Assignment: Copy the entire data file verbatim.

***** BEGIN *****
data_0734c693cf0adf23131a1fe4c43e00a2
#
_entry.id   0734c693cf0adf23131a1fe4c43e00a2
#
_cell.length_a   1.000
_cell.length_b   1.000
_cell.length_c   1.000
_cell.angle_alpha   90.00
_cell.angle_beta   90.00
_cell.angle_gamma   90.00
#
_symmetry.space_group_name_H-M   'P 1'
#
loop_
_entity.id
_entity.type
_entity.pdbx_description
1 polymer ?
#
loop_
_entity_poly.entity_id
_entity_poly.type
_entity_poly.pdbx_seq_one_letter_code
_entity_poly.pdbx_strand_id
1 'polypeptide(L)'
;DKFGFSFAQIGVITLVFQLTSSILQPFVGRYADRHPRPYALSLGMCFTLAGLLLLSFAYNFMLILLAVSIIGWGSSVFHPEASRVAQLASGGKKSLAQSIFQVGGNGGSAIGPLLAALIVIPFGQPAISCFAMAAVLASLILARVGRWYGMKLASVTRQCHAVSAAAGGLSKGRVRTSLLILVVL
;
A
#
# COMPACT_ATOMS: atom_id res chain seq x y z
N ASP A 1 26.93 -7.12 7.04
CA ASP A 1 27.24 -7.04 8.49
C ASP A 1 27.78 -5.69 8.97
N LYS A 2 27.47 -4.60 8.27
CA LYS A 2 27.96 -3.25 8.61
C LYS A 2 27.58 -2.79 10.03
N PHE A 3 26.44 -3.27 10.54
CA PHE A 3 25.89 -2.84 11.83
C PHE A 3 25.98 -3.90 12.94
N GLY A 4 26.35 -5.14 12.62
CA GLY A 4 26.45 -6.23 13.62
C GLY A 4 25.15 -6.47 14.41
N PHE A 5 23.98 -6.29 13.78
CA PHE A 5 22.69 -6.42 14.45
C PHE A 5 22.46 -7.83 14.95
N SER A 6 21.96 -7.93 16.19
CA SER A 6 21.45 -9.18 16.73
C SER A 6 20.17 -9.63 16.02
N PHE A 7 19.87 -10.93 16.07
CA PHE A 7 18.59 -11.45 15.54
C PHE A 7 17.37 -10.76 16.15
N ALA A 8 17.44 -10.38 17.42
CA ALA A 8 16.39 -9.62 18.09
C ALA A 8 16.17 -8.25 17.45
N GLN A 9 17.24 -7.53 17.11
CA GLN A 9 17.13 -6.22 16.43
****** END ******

data_0734c693cf0adf23131a1fe4c43e00a2
#
_entry.id   0734c693cf0adf23131a1fe4c43e00a2
#
_cell.length_a   1.000
_cell.length_b   1.000
_cell.length_c   1.000
_cell.angle_alpha   90.00
_cell.angle_beta   90.00
_cell.angle_gamma   90.00
#
_symmetry.space_group_name_H-M   'P 1'
#
loop_
_entity.id
_entity.type
_entity.pdbx_description
1 polymer ?
#
loop_
_entity_poly.entity_id
_entity_poly.type
_entity_poly.pdbx_seq_one_letter_code
_entity_poly.pdbx_strand_id
1 'polypeptide(L)'
;DKFGFSFAQIGVITLVFQLTSSILQPFVGRYADRHPRPYALSLGMCFTLAGLLLLSFAYNFMLILLAVSIIGWGSSVFHPEASRVAQLASGGKKSLAQSIFQVGGNGGSAIGPLLAALIVIPFGQPAISCFAMAAVLASLILARVGRWYGMKLASVTRQCHAVSAAAGGLSKGRVRTSLLILVVL
;
A
#
# COMPACT_ATOMS: atom_id res chain seq x y z
N ASP A 1 26.93 -7.12 7.04
CA ASP A 1 27.24 -7.04 8.49
C ASP A 1 27.78 -5.69 8.97
N LYS A 2 27.47 -4.60 8.27
CA LYS A 2 27.96 -3.25 8.61
C LYS A 2 27.58 -2.79 10.03
N PHE A 3 26.44 -3.27 10.54
CA PHE A 3 25.89 -2.84 11.83
C PHE A 3 25.98 -3.90 12.94
N GLY A 4 26.35 -5.14 12.62
CA GLY A 4 26.45 -6.23 13.62
C GLY A 4 25.15 -6.47 14.41
N PHE A 5 23.98 -6.29 13.78
CA PHE A 5 22.69 -6.42 14.45
C PHE A 5 22.46 -7.83 14.95
N SER A 6 21.96 -7.93 16.19
CA SER A 6 21.45 -9.18 16.73
C SER A 6 20.17 -9.63 16.02
N PHE A 7 19.87 -10.93 16.07
CA PHE A 7 18.59 -11.45 15.54
C PHE A 7 17.37 -10.76 16.15
N ALA A 8 17.44 -10.38 17.42
CA ALA A 8 16.39 -9.62 18.09
C ALA A 8 16.17 -8.25 17.45
N GLN A 9 17.24 -7.53 17.11
CA GLN A 9 17.13 -6.22 16.43